Cognitive bias is a term used to describe some ways our brains can lead us to make poor decisions. Dr. Travis Bradberry explained it this way: “Cognitive bias is the tendency to make irrational judgments in consistent patterns.”
Wikipedia lists 175 such biases, which is hard to get your mind around. Buster Benson decided he wanted to understand these biases better, so he created his Cognitive Bias Cheat Sheet, which condenses those 175 biases into a 20-item list. As I read through that list, I realized at least two of the biases can affect your time management.
Bias: In order to get anything done, we’re motivated to complete things that we’ve already invested time and energy in. The behavioral economist’s version of Newton’s first law of motion: an object in motion stays in motion. This helps us finish things, even if we come across more and more reasons to give up.
This way of thinking can be very useful if you’re working on something important: creating an emergency preparedness kit, for example. But it can also trick you into spending time on things when giving up might be a better option.
The “sunk cost fallacy” fits into this category — that’s the thinking can cause you to hold onto a bad purchase because the item was expensive. The money is gone, whether or not you keep the purchased item. Michael Davidson, writing on the Lifehack website, gave an example of how this same way of thinking can get applied to time, not just money:
“I might as well keep watching this terrible movie because I’ve watched an hour of it already.”
Or reading a terrible book that you are 100 pages into, or continuing a T.V. series on Netflix that has gone downhill, etc.
It doesn’t matter that you’ve already invested time into whatever media you are consuming. If you don’t like the movie, you can walk out of it.
Here’s another example: I’ve had ideas for blog posts here on Unclutterer that just didn’t work out. No matter how much time I had already spent on writing them, at some point I needed to realize the ideas just weren’t as good as I had thought, and move onto other ideas before I wasted any more time. But that can sure be hard to do!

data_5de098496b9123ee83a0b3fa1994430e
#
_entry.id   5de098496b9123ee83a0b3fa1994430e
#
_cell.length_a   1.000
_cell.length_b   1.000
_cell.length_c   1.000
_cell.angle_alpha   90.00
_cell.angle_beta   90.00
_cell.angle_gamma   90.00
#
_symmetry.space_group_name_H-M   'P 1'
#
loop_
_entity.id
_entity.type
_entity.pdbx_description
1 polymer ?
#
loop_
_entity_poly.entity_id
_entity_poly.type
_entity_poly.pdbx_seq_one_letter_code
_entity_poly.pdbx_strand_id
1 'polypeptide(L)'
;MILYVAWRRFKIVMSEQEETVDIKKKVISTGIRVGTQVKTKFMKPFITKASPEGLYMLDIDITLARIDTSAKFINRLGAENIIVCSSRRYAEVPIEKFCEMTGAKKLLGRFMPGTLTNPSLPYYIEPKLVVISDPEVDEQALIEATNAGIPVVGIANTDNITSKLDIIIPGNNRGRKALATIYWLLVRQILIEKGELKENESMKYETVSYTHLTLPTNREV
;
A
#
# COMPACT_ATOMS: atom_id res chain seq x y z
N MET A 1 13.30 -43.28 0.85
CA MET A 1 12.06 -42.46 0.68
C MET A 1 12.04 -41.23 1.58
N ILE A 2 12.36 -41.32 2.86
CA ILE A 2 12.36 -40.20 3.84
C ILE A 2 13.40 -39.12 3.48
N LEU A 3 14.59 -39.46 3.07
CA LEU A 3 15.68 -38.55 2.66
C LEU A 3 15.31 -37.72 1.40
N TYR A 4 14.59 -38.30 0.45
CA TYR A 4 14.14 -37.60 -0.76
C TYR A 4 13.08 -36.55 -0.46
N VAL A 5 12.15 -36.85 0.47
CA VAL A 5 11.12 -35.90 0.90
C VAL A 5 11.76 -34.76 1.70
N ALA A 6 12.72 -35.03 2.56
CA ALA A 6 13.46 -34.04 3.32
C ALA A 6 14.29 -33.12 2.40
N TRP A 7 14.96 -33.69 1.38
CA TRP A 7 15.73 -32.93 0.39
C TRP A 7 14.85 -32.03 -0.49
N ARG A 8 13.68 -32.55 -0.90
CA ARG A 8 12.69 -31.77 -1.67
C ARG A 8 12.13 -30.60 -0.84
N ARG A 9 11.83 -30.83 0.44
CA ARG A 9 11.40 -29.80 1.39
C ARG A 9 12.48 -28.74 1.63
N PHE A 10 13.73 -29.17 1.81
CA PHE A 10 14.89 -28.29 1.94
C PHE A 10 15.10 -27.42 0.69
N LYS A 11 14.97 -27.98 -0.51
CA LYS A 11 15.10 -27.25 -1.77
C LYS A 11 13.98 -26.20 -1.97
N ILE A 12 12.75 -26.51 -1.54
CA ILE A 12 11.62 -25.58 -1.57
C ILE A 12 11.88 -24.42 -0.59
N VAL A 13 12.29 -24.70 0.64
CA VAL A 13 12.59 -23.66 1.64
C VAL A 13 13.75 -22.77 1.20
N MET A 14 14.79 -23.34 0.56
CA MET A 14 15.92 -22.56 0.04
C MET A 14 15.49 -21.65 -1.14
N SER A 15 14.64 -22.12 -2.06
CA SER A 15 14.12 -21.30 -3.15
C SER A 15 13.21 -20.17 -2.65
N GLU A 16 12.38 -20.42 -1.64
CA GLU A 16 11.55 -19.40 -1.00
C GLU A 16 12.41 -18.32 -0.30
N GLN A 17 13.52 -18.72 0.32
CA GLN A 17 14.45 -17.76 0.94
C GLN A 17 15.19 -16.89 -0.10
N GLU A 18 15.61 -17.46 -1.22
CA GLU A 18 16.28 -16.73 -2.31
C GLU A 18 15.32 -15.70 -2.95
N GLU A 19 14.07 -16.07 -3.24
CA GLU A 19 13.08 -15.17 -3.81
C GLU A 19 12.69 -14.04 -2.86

Bias: We favor options that appear simple or that have more complete information over more complex, ambiguous options. We’d rather do the quick, simple thing than the important complicated thing, even if the important complicated thing is ultimately a better use of time and energy.
Information bias falls into this category: “Believing that the more information that can be acquired to make a decision, the better, even if that extra information is irrelevant for the decision.”
I thought about this as I sat with my long California ballot, with 18 propositions and a number of local elections. I tend to want to learn as much as possible about the issues so I can make an informed choice. But in some cases, I’ve realized, I don’t need every bit of information I could potentially gather. Sometimes the candidates’ stands on a few key issues tell me all I really need to know — I don’t need to understand the details of their positions on every last thing.
Other times you just need accept that you can’t get perfect information and become comfortable with the ambiguity. When I needed to replace my year-old printer that stopped working, there was no obvious best choice. But in order to have a functional printer again I needed to make the best decision I could, without taking forever to decide.
Understanding these cognitive biases helps you realize when you’re falling into their traps, so you can make other decisions and use your time more productively.